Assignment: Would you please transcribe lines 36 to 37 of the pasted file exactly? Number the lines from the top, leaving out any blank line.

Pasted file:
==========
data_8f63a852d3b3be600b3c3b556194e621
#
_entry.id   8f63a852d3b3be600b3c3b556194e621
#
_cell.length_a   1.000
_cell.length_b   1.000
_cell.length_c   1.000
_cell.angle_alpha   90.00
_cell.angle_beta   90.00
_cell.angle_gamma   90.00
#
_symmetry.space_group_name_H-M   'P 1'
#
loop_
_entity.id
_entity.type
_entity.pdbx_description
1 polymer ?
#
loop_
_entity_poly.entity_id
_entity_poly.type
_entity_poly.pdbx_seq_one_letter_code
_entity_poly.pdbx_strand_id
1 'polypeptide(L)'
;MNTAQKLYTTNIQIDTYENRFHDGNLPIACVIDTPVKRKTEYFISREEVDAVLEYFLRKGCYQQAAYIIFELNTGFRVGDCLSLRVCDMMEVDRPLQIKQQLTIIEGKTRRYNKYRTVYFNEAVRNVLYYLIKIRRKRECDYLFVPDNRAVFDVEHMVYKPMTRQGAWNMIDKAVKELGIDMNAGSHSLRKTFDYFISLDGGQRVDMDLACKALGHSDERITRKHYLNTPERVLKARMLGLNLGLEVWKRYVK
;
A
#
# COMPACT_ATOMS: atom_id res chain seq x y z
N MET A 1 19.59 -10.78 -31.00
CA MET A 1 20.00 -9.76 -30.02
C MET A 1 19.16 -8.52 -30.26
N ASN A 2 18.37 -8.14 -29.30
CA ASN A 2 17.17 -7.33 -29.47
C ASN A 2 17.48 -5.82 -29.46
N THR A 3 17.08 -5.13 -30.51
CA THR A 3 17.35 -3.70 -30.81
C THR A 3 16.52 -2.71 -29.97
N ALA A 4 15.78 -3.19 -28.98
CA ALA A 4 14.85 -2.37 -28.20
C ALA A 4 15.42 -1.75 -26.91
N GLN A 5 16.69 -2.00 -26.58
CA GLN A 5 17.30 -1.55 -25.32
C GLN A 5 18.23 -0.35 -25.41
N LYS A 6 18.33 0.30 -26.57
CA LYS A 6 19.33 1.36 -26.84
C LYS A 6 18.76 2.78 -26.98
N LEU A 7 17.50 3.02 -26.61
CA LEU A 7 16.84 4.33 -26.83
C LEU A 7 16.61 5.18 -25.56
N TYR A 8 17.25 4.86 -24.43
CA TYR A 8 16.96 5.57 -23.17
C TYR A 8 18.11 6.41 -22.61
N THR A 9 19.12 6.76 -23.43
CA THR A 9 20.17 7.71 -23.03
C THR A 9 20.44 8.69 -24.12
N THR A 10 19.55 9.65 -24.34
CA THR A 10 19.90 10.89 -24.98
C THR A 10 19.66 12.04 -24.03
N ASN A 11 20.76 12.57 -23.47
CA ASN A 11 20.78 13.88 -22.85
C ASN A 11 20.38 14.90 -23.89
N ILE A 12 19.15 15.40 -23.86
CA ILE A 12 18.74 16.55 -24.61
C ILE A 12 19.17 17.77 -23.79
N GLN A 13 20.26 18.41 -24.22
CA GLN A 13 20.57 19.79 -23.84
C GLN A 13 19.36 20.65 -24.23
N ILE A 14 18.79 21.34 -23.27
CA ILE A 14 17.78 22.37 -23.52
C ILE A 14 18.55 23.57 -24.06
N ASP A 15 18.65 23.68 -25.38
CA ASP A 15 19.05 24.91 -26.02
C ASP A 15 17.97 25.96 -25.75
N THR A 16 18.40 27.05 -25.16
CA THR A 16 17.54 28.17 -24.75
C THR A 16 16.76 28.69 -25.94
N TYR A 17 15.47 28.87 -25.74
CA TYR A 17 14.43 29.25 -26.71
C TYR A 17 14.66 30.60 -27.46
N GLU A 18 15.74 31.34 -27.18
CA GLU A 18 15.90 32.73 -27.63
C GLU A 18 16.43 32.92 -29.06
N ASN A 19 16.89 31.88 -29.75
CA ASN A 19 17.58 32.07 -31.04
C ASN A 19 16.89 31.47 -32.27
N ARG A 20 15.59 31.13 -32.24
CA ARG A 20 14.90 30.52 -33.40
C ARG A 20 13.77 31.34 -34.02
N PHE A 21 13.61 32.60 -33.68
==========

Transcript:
C ASN A 2 17.48 -5.82 -29.46
N THR A 3 17.08 -5.13 -30.51